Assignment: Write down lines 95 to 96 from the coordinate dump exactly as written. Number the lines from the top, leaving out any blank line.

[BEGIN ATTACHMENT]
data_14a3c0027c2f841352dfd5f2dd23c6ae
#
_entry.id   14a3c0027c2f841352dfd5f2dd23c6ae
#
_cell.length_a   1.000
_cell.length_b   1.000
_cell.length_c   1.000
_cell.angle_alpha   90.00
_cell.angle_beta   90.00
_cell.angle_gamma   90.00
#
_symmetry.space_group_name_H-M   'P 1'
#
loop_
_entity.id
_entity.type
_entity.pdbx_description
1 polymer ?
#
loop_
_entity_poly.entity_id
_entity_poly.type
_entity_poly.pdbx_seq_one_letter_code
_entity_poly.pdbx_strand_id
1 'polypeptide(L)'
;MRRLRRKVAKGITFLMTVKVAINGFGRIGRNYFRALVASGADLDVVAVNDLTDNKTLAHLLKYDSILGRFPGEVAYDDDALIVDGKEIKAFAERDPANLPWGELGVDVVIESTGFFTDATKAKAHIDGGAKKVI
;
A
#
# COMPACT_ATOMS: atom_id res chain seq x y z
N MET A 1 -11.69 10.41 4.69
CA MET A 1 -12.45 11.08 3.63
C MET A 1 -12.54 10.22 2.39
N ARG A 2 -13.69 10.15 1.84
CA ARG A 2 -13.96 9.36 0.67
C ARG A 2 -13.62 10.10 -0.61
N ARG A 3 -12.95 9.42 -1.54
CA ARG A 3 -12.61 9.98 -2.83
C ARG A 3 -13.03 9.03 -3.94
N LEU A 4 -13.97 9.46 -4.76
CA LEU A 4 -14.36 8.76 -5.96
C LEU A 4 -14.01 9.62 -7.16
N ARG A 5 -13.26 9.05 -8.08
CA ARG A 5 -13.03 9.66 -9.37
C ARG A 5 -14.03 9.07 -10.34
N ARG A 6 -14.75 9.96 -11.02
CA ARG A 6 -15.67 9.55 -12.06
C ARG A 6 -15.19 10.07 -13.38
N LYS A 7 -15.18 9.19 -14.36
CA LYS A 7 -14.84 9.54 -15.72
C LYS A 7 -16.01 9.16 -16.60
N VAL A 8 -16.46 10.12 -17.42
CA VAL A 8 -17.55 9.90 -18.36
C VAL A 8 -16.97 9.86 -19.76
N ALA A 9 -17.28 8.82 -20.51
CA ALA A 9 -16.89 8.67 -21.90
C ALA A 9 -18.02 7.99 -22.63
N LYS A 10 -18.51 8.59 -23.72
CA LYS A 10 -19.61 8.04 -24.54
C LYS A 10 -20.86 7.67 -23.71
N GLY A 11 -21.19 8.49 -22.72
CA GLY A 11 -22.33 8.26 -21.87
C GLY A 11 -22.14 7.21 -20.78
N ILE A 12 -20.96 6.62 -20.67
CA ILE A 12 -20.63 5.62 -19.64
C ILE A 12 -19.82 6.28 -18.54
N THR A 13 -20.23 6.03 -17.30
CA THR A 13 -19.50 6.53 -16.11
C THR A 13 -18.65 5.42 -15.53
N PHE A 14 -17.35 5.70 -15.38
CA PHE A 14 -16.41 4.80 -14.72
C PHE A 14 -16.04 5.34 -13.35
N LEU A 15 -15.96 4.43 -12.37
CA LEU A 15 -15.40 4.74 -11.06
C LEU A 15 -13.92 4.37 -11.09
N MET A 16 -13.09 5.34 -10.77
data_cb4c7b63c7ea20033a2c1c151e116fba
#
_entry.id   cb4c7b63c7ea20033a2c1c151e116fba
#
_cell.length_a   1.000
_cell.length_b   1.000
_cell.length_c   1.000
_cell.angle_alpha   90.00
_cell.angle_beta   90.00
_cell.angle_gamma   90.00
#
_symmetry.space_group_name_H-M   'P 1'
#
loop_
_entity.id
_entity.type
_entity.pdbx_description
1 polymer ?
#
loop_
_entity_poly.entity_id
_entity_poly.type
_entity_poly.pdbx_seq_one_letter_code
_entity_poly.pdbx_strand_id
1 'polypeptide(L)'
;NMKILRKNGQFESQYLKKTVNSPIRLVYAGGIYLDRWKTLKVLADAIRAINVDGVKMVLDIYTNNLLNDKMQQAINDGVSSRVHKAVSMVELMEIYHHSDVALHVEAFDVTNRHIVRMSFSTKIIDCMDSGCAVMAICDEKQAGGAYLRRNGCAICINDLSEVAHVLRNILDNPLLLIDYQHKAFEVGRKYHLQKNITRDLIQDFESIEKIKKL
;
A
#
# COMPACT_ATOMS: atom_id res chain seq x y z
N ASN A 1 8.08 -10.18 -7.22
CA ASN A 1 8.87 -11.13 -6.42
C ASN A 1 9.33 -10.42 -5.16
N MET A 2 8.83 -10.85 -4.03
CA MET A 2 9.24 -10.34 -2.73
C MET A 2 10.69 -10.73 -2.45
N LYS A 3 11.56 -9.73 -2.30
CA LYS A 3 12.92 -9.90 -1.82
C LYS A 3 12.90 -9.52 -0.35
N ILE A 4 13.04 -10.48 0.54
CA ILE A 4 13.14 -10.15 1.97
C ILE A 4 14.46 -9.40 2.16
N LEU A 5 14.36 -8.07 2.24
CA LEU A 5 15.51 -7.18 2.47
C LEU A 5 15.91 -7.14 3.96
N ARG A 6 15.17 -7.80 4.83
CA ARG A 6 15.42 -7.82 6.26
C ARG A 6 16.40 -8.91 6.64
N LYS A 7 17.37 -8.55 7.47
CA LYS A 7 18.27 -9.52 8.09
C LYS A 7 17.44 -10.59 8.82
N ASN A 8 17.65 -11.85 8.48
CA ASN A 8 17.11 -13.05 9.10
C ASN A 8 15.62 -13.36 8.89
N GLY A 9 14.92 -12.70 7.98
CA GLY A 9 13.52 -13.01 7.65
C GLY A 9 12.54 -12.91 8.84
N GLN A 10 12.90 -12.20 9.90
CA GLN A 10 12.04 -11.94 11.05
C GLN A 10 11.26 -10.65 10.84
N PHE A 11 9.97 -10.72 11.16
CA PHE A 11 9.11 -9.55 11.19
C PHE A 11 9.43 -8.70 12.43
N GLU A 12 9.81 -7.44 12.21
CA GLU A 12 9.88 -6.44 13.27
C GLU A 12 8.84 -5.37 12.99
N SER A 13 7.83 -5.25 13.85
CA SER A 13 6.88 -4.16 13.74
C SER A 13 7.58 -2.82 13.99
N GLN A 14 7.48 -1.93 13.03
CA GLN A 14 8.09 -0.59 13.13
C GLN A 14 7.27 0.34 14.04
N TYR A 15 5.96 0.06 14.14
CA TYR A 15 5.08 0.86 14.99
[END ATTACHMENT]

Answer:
#
loop_